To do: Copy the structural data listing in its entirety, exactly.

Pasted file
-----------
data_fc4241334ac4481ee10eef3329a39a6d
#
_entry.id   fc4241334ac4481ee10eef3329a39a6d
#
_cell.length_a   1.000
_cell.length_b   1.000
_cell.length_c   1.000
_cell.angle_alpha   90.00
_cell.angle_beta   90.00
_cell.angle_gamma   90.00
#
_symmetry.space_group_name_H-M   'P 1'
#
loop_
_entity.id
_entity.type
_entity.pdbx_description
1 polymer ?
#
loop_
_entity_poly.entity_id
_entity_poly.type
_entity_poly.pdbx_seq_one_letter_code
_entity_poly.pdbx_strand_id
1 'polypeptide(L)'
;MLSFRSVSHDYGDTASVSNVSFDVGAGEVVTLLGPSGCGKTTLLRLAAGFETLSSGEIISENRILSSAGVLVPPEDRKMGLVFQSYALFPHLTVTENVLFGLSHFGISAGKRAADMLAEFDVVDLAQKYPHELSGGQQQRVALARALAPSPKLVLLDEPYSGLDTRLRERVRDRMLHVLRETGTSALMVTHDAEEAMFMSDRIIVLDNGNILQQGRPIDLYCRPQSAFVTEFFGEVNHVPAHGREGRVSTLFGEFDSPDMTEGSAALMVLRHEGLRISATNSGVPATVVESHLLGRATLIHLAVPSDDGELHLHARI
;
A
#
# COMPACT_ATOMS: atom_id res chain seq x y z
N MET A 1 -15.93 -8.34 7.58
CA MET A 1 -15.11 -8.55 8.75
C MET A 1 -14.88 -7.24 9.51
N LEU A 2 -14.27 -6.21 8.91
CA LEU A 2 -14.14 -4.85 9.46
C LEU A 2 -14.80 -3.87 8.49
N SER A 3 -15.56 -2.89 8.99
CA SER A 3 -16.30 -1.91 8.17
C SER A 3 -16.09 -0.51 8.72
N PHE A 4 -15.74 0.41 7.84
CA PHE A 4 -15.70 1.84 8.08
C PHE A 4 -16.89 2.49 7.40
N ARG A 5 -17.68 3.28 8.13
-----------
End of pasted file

data_fc4241334ac4481ee10eef3329a39a6d
#
_entry.id   fc4241334ac4481ee10eef3329a39a6d
#
_cell.length_a   1.000
_cell.length_b   1.000
_cell.length_c   1.000
_cell.angle_alpha   90.00
_cell.angle_beta   90.00
_cell.angle_gamma   90.00
#
_symmetry.space_group_name_H-M   'P 1'
#
loop_
_entity.id
_entity.type
_entity.pdbx_description
1 polymer ?
#
loop_
_entity_poly.entity_id
_entity_poly.type
_entity_poly.pdbx_seq_one_letter_code
_entity_poly.pdbx_strand_id
1 'polypeptide(L)'
;MLSFRSVSHDYGDTASVSNVSFDVGAGEVVTLLGPSGCGKTTLLRLAAGFETLSSGEIISENRILSSAGVLVPPEDRKMGLVFQSYALFPHLTVTENVLFGLSHFGISAGKRAADMLAEFDVVDLAQKYPHELSGGQQQRVALARALAPSPKLVLLDEPYSGLDTRLRERVRDRMLHVLRETGTSALMVTHDAEEAMFMSDRIIVLDNGNILQQGRPIDLYCRPQSAFVTEFFGEVNHVPAHGREGRVSTLFGEFDSPDMTEGSAALMVLRHEGLRISATNSGVPATVVESHLLGRATLIHLAVPSDDGELHLHARI
;
A
#
# COMPACT_ATOMS: atom_id res chain seq x y z
N MET A 1 -15.93 -8.34 7.58
CA MET A 1 -15.11 -8.55 8.75
C MET A 1 -14.88 -7.24 9.51
N LEU A 2 -14.27 -6.21 8.91
CA LEU A 2 -14.14 -4.85 9.46
C LEU A 2 -14.80 -3.87 8.49
N SER A 3 -15.56 -2.89 8.99
CA SER A 3 -16.30 -1.91 8.17
C SER A 3 -16.09 -0.51 8.72
N PHE A 4 -15.74 0.41 7.84
CA PHE A 4 -15.70 1.84 8.08
C PHE A 4 -16.89 2.49 7.40
N ARG A 5 -17.68 3.28 8.13